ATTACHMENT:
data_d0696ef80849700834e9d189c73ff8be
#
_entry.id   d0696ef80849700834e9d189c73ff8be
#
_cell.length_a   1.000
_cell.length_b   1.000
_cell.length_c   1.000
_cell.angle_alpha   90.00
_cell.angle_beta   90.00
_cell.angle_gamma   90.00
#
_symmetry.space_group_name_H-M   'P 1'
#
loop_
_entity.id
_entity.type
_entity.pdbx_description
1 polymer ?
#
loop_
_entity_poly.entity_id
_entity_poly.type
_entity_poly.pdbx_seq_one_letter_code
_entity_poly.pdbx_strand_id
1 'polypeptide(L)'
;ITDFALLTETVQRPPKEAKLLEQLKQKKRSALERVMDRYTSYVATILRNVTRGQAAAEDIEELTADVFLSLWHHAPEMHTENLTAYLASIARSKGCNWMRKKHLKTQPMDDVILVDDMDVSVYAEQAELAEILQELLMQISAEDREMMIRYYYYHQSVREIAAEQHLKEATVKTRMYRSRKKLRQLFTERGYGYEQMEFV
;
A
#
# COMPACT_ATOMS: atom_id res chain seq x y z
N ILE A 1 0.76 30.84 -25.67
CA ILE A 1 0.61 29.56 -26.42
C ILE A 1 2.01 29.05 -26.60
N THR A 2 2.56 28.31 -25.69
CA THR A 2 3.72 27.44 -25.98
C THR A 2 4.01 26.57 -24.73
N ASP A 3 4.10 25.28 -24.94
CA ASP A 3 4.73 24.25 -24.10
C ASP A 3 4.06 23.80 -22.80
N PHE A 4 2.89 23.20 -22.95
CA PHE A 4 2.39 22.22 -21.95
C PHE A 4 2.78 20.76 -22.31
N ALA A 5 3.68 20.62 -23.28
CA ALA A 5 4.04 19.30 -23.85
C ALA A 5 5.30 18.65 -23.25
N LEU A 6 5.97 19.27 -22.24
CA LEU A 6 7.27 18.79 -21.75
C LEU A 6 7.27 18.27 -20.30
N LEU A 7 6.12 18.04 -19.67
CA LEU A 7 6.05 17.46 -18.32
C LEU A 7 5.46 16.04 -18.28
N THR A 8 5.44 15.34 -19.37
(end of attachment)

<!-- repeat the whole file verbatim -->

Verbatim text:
data_d0696ef80849700834e9d189c73ff8be
#
_entry.id   d0696ef80849700834e9d189c73ff8be
#
_cell.length_a   1.000
_cell.length_b   1.000
_cell.length_c   1.000
_cell.angle_alpha   90.00
_cell.angle_beta   90.00
_cell.angle_gamma   90.00
#
_symmetry.space_group_name_H-M   'P 1'
#
loop_
_entity.id
_entity.type
_entity.pdbx_description
1 polymer ?
#
loop_
_entity_poly.entity_id
_entity_poly.type
_entity_poly.pdbx_seq_one_letter_code
_entity_poly.pdbx_strand_id
1 'polypeptide(L)'
;ITDFALLTETVQRPPKEAKLLEQLKQKKRSALERVMDRYTSYVATILRNVTRGQAAAEDIEELTADVFLSLWHHAPEMHTENLTAYLASIARSKGCNWMRKKHLKTQPMDDVILVDDMDVSVYAEQAELAEILQELLMQISAEDREMMIRYYYYHQSVREIAAEQHLKEATVKTRMYRSRKKLRQLFTERGYGYEQMEFV
;
A
#
# COMPACT_ATOMS: atom_id res chain seq x y z
N ILE A 1 0.76 30.84 -25.67
CA ILE A 1 0.61 29.56 -26.42
C ILE A 1 2.01 29.05 -26.60
N THR A 2 2.56 28.31 -25.69
CA THR A 2 3.72 27.44 -25.98
C THR A 2 4.01 26.57 -24.73
N ASP A 3 4.10 25.28 -24.94
CA ASP A 3 4.73 24.25 -24.10
C ASP A 3 4.06 23.80 -22.80
N PHE A 4 2.89 23.20 -22.95
CA PHE A 4 2.39 22.22 -21.95
C PHE A 4 2.78 20.76 -22.31
N ALA A 5 3.68 20.62 -23.28
CA ALA A 5 4.04 19.30 -23.85
C ALA A 5 5.30 18.65 -23.25
N LEU A 6 5.97 19.27 -22.24
CA LEU A 6 7.27 18.79 -21.75
C LEU A 6 7.27 18.27 -20.30
N LEU A 7 6.12 18.04 -19.67
CA LEU A 7 6.05 17.46 -18.32
C LEU A 7 5.46 16.04 -18.28
N THR A 8 5.44 15.34 -19.37